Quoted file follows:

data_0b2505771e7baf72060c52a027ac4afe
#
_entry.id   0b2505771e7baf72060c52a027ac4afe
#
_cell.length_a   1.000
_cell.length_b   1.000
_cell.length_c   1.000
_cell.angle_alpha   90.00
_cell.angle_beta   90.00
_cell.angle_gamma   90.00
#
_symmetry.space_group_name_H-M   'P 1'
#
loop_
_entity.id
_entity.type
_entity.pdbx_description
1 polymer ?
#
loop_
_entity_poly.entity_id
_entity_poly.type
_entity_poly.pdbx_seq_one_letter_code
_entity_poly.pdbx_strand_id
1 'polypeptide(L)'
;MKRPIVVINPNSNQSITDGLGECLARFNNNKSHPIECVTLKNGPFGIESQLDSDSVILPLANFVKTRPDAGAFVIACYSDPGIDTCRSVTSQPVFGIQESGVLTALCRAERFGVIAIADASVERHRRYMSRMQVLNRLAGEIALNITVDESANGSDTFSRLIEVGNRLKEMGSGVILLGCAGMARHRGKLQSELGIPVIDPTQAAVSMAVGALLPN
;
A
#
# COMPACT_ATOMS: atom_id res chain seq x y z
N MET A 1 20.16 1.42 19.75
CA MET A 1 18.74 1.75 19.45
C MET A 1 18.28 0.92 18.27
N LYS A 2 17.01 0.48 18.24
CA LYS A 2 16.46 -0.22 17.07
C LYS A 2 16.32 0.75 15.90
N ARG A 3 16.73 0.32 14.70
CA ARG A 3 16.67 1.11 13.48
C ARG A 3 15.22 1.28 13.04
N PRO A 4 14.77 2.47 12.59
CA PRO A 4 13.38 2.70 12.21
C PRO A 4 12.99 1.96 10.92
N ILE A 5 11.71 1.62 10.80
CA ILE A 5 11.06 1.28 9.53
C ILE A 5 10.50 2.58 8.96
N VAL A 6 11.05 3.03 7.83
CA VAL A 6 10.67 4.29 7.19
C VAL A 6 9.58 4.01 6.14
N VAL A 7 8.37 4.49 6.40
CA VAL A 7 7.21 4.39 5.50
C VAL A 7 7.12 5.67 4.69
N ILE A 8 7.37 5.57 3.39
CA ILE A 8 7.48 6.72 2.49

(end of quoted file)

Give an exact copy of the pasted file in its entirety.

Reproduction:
data_0b2505771e7baf72060c52a027ac4afe
#
_entry.id   0b2505771e7baf72060c52a027ac4afe
#
_cell.length_a   1.000
_cell.length_b   1.000
_cell.length_c   1.000
_cell.angle_alpha   90.00
_cell.angle_beta   90.00
_cell.angle_gamma   90.00
#
_symmetry.space_group_name_H-M   'P 1'
#
loop_
_entity.id
_entity.type
_entity.pdbx_description
1 polymer ?
#
loop_
_entity_poly.entity_id
_entity_poly.type
_entity_poly.pdbx_seq_one_letter_code
_entity_poly.pdbx_strand_id
1 'polypeptide(L)'
;MKRPIVVINPNSNQSITDGLGECLARFNNNKSHPIECVTLKNGPFGIESQLDSDSVILPLANFVKTRPDAGAFVIACYSDPGIDTCRSVTSQPVFGIQESGVLTALCRAERFGVIAIADASVERHRRYMSRMQVLNRLAGEIALNITVDESANGSDTFSRLIEVGNRLKEMGSGVILLGCAGMARHRGKLQSELGIPVIDPTQAAVSMAVGALLPN
;
A
#
# COMPACT_ATOMS: atom_id res chain seq x y z
N MET A 1 20.16 1.42 19.75
CA MET A 1 18.74 1.75 19.45
C MET A 1 18.28 0.92 18.27
N LYS A 2 17.01 0.48 18.24
CA LYS A 2 16.46 -0.22 17.07
C LYS A 2 16.32 0.75 15.90
N ARG A 3 16.73 0.32 14.70
CA ARG A 3 16.67 1.11 13.48
C ARG A 3 15.22 1.28 13.04
N PRO A 4 14.77 2.47 12.59
CA PRO A 4 13.38 2.70 12.21
C PRO A 4 12.99 1.96 10.92
N ILE A 5 11.71 1.62 10.80
CA ILE A 5 11.06 1.28 9.53
C ILE A 5 10.50 2.58 8.96
N VAL A 6 11.05 3.03 7.83
CA VAL A 6 10.67 4.29 7.19
C VAL A 6 9.58 4.01 6.14
N VAL A 7 8.37 4.49 6.40
CA VAL A 7 7.21 4.39 5.50
C VAL A 7 7.12 5.67 4.69
N ILE A 8 7.37 5.57 3.39
CA ILE A 8 7.48 6.72 2.49